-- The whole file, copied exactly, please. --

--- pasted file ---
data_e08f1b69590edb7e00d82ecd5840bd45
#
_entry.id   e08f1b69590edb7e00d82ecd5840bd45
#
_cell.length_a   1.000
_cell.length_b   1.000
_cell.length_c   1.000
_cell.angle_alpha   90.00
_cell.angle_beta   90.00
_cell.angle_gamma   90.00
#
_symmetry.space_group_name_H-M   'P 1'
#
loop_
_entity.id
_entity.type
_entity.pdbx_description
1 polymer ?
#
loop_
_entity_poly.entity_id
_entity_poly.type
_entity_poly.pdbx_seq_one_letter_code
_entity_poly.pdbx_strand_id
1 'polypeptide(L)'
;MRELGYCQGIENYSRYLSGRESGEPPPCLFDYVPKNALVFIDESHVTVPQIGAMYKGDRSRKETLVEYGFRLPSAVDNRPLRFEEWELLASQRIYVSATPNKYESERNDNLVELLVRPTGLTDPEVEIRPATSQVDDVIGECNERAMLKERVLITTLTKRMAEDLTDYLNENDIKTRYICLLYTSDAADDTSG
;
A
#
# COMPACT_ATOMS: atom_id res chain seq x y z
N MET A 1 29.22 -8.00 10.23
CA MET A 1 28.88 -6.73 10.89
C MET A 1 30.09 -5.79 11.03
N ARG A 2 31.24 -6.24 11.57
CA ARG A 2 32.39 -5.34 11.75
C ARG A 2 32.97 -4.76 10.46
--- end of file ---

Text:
data_e08f1b69590edb7e00d82ecd5840bd45
#
_entry.id   e08f1b69590edb7e00d82ecd5840bd45
#
_cell.length_a   1.000
_cell.length_b   1.000
_cell.length_c   1.000
_cell.angle_alpha   90.00
_cell.angle_beta   90.00
_cell.angle_gamma   90.00
#
_symmetry.space_group_name_H-M   'P 1'
#
loop_
_entity.id
_entity.type
_entity.pdbx_description
1 polymer ?
#
loop_
_entity_poly.entity_id
_entity_poly.type
_entity_poly.pdbx_seq_one_letter_code
_entity_poly.pdbx_strand_id
1 'polypeptide(L)'
;MRELGYCQGIENYSRYLSGRESGEPPPCLFDYVPKNALVFIDESHVTVPQIGAMYKGDRSRKETLVEYGFRLPSAVDNRPLRFEEWELLASQRIYVSATPNKYESERNDNLVELLVRPTGLTDPEVEIRPATSQVDDVIGECNERAMLKERVLITTLTKRMAEDLTDYLNENDIKTRYICLLYTSDAADDTSG
;
A
#
# COMPACT_ATOMS: atom_id res chain seq x y z
N MET A 1 29.22 -8.00 10.23
CA MET A 1 28.88 -6.73 10.89
C MET A 1 30.09 -5.79 11.03
N ARG A 2 31.24 -6.24 11.57
CA ARG A 2 32.39 -5.34 11.75
C ARG A 2 32.97 -4.76 10.46